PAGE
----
3D printing helping surgeons
Living Healthy: 3D printing helping surgeons
BOSTON (WHDH) -- The advantages of new 3D printing technology has become so sophisticated that it's being used to assist surgeons in operating rooms, around the world.
Hot off the 3D printer - everything from automotive parts, to animated film characters, to art - and now, a way to save your life.
“Using this technology we can design and print a replica of any part of your body,” said Dr. Ohye.
At the University of Michigan that's exactly what they’ve done.
“The device is game changing. This gives us an opportunity to do something for children that otherwise would have no other options,” said Dr. Ohye.
When one and a half year old Kaiba was born his family was faced with devastating news.
“Having to watch your child, not knowing if you were going to take him home or having to bury him, it's kind of hard,” said his mother.
Kaiba was diagnosed with a rare condition. His trachea or windpipe was flattened and weak making it impossible for him to breathe. He had already gone into cardiac arrest several times.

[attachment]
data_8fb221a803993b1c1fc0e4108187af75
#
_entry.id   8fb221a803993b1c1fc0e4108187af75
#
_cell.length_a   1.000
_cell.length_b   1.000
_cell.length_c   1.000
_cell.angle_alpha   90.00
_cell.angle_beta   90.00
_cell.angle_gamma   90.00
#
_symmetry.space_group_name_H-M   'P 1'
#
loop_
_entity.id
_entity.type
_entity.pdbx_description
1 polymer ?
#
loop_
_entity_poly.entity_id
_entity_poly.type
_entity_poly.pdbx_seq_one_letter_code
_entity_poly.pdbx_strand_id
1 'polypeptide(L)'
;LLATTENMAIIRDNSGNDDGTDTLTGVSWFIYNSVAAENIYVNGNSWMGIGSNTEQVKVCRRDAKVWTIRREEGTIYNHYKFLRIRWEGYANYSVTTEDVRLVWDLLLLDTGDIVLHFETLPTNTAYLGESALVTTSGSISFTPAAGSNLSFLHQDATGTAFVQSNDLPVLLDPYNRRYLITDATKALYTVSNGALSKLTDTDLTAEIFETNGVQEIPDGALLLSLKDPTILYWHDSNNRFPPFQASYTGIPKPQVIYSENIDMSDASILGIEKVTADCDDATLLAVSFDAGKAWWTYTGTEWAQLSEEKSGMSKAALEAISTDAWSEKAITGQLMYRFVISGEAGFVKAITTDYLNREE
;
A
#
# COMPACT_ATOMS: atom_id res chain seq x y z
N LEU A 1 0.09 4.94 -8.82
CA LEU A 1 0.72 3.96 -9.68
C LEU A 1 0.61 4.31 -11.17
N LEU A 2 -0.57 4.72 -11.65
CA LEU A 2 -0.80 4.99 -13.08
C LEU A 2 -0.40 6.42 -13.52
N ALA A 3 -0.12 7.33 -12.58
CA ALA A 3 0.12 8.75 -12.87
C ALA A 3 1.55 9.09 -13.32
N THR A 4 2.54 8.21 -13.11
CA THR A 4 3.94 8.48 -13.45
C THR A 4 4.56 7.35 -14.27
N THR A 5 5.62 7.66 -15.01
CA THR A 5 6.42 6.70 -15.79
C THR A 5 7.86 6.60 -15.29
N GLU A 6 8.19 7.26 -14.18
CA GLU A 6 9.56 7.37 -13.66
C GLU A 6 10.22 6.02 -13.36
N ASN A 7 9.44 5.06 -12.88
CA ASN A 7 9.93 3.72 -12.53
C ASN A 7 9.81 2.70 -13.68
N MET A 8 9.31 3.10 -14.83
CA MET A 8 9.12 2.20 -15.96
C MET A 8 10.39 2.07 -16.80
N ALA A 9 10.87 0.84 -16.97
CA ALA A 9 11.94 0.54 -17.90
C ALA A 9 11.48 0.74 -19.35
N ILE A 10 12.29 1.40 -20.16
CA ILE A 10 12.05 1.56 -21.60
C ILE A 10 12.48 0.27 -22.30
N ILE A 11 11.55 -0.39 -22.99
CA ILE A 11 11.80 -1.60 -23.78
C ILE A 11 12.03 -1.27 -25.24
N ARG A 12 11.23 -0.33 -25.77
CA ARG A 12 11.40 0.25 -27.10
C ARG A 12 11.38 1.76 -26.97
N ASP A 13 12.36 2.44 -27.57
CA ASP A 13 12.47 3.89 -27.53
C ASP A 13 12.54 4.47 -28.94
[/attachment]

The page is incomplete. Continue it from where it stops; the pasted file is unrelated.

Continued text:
“There was really nothing surgically that we had to offer at that point for him,” said Dr. Ohye.
Nothing until engineers using a 3D printer created a custom made splint they hoped surgeons could use to pry open Kaiba's airway. The splint was made of a polymer or a plastic called polycaprolactone
The 3-dimensinal printing process can layer by layer create the platform on which to re-grow a new ear or nose or child's windpipe.
With his 3D splint implanted Kaiba was finally able to take his first full breath.
“It was really amazing, his lung which had been totally collapsed, instantly started inflating. It was pretty striking,” said Dr. Ohye.
As an added bonus - over time the high-tech splint will simply dissolve as Kaiba becomes older and stronger.
“We want him to do everything every little kid deserves to do,” said Dr. Ohye.
It’s a shot at a long, healthy future for one very special young boy and a giant step into the future for modern medicine.